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Michigan issues new orders for fracking

Contact: Brad Wurfel (517) 373-7917
Agency: Environmental Quality


May 25, 2011                                                                                                                11-0525

For More Information                                         Brad Wurfel, 517-373-7917,        


Regulations increase environmental protection and public transparency

Michigan DEQ officials today announced a series of new regulations for the oil and gas industry that will increase public disclosure and better protect public health and the state's natural resources.


Hydraulic fracturing, or ‘fracking,' is a process used to extract natural gas by pressurizing underground wells with water and sand and chemicals to break-up formations and maximize well production. The process came under national scrutiny in recent months as other states discovered environmental damage from the ways that certain operators disposed of used ‘fracking fluid' and constructed their wells.


Fracking began in the 1940s. Michigan oil and gas operators have used the system on nearly 12,000 wells around the state since the 1960s without any instance of environmental harm from the fracturing process. Michigan's environmental safety record is attributable in large part to the state's tight standards for well construction and water disposal.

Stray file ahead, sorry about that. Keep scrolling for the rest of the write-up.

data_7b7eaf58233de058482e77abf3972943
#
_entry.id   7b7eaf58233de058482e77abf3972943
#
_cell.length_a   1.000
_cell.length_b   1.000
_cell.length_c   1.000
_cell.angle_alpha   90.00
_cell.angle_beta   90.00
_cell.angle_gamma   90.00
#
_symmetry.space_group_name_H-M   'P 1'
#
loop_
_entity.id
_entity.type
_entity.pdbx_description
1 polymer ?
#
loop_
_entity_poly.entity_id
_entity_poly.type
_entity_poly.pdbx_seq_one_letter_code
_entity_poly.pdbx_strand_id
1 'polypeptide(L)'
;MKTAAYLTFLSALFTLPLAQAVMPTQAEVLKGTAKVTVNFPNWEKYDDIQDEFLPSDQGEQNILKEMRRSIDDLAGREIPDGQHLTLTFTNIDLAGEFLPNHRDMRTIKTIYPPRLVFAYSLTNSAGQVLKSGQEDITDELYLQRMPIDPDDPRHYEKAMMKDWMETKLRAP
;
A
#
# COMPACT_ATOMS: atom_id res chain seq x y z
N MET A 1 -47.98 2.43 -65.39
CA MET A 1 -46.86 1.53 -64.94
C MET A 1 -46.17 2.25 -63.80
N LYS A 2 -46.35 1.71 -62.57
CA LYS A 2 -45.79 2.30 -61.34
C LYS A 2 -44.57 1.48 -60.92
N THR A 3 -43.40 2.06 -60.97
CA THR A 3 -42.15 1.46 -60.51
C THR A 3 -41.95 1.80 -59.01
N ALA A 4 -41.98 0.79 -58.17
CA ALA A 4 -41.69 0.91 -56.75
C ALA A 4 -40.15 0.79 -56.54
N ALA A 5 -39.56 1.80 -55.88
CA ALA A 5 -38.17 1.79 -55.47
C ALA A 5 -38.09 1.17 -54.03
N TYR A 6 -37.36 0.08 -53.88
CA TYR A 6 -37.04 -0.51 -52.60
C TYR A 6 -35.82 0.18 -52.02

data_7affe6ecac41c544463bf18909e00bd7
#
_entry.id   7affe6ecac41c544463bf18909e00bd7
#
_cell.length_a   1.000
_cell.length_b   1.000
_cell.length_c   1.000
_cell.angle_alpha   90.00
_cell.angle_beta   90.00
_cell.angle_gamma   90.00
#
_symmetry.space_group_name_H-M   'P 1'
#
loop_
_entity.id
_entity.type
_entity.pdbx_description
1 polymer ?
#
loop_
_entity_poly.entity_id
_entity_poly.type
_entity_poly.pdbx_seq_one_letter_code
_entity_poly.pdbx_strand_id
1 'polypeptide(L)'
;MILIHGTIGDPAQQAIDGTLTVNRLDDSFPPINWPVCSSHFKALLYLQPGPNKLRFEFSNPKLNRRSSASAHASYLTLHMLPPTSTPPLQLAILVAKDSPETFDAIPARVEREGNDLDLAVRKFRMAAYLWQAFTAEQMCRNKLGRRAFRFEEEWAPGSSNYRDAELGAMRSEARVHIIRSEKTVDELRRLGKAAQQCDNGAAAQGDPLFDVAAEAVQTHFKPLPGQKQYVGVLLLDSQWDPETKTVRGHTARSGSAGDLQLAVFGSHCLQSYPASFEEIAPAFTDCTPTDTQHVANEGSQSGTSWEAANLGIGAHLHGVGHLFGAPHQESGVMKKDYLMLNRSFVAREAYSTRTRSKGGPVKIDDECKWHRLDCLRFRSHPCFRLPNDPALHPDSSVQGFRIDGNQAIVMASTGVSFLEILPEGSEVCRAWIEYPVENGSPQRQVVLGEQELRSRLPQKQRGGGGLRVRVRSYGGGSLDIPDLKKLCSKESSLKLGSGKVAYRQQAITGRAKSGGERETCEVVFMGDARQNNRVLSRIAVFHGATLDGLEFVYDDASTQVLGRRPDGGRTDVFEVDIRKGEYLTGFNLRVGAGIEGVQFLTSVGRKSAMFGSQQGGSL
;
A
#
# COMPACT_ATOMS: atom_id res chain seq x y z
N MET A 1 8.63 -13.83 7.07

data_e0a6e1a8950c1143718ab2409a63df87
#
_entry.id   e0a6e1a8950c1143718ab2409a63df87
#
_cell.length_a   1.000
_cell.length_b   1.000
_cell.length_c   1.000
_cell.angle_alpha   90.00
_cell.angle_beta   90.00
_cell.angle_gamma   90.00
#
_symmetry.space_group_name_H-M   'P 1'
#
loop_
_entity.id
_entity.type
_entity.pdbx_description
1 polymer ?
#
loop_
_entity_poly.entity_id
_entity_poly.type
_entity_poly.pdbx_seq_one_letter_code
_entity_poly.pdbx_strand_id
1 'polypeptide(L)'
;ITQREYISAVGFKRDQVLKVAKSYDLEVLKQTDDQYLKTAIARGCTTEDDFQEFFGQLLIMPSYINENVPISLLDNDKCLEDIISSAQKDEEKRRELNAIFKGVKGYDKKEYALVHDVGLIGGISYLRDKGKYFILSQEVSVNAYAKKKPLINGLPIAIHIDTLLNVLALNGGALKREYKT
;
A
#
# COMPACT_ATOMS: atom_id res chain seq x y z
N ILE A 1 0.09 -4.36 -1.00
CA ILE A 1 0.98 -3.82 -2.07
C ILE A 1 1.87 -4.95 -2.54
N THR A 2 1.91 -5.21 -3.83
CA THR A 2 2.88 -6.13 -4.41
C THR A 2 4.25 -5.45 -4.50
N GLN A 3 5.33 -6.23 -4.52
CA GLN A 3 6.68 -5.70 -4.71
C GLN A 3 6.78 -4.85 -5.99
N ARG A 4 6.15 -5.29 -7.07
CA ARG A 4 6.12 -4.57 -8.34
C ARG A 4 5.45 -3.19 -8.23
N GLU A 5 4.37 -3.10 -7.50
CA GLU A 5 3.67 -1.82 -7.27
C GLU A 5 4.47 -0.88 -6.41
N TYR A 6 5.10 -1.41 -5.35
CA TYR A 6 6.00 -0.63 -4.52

Today, the department announced key new requirements to address public concern and increase protection. The requirements, issued as New Permitting Instructions by the state Supervisor of Wells, include:

  • Changes to water usage oversight: operators will be required to document where they plan to get the fresh water used in the process using the DEQ's water withdrawal tool, to ensure that neither surface water nor any neighboring water wells are impacted. They also will be required to report the total volume of fracturing water recovered during operation.

  • Reporting: DEQ will require operators to disclose all Material Safety Data Sheets and will post that information on the department's Web site for public review. The sheets list characteristics of the chemical additives and their potential health and environmental effects.

  • Fracturing records: Operators are required to submit service company fracturing records and associated charts showing fracturing volumes, rates, and pressures.

In recent Congressional hearings, Michigan has been lauded as a regulatory model for responsible production of gas and oil reserves. Today's announcement is part of the state's effort to further ensure environmental protection and public transparency.

A copy of the instruction documents is available on the DEQ Web site,